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Thursday, 25 January, 2001, 20:50 GMT
Oracle predicts boom
Oracle predicts a bright future
From BBC News Online's Orla Ryan in Davos

Software giant Oracle remains confident that it can sustain its strong growth despite a slowdown in the US economy.

Speaking to BBC News at the World Economic Forum in Davos, Sergio Giacoletto, vice president, East Europe, Middle East and Africa, sounded a surprisingly upbeat note in a conference dominated by fear of a US-led recession.


The debate is over and to prove the point, even Microsoft is moving to network servers

Sergio Giacoletto
Oracle is one of the few technology companies to have posted strong fourth quarter results, a success it attributes to its sales of server, as opposed to PC software.

He claims that success is in part a philosophical victory, proving that the technological future lies in selling this kind of software.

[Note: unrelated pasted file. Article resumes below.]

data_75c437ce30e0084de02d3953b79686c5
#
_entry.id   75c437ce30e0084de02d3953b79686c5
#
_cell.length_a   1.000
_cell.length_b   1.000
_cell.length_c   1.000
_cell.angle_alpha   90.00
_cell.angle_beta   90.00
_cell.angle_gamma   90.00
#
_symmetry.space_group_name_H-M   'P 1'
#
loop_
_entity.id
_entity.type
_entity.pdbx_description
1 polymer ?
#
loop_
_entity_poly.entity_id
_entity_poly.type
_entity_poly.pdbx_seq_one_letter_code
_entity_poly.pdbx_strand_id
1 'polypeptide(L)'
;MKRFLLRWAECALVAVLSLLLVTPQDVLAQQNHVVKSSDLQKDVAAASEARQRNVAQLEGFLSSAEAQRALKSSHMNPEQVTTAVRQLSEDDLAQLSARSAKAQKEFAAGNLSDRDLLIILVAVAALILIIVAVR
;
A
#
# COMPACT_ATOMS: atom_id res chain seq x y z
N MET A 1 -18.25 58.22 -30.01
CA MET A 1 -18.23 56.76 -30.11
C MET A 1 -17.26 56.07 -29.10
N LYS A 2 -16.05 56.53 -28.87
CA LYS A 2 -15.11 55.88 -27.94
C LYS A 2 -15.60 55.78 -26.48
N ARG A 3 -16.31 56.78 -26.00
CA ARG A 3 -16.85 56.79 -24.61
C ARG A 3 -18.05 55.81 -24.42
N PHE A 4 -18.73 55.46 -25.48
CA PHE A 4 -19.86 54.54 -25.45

'Bullish'

"The debate is over and to prove the point, even Microsoft is moving to network servers," he said.

He points out that Compaq and IBM both saw their PC sales fall, while their server business thrived.

"The companies suffering are those selling PCs and PC-based software," he said.

US recession?

So far, the evidence is that capital spending remains strong, he said.

"We are looking very carefully at what is going on in capital investment..We are pretty confident," he added.

"From a company point of view, we continue to be confident. I would even say bullish," he added, indicating that the strong results seen in the first half would continue into the third quarter.

Mr Giacoletto says the prospects for Europe remain strong, particularly in the areas of mobilecommerce and wireless applications and the business to business marketplace.

Future growth lies in eastern Europe, the Asia Pacific and Latin America, he added.

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See also:

19 Jan 01 | Business
Trade data reveal US slowdown
20 Nov 00 | Business
Oracle loses 'future chief'
14 Sep 00 | Business
Profits double at software giant
11 Jan 01 | Business
PC market 'weak for six months'
28 Dec 00 | Review
Microsoft's bruising year
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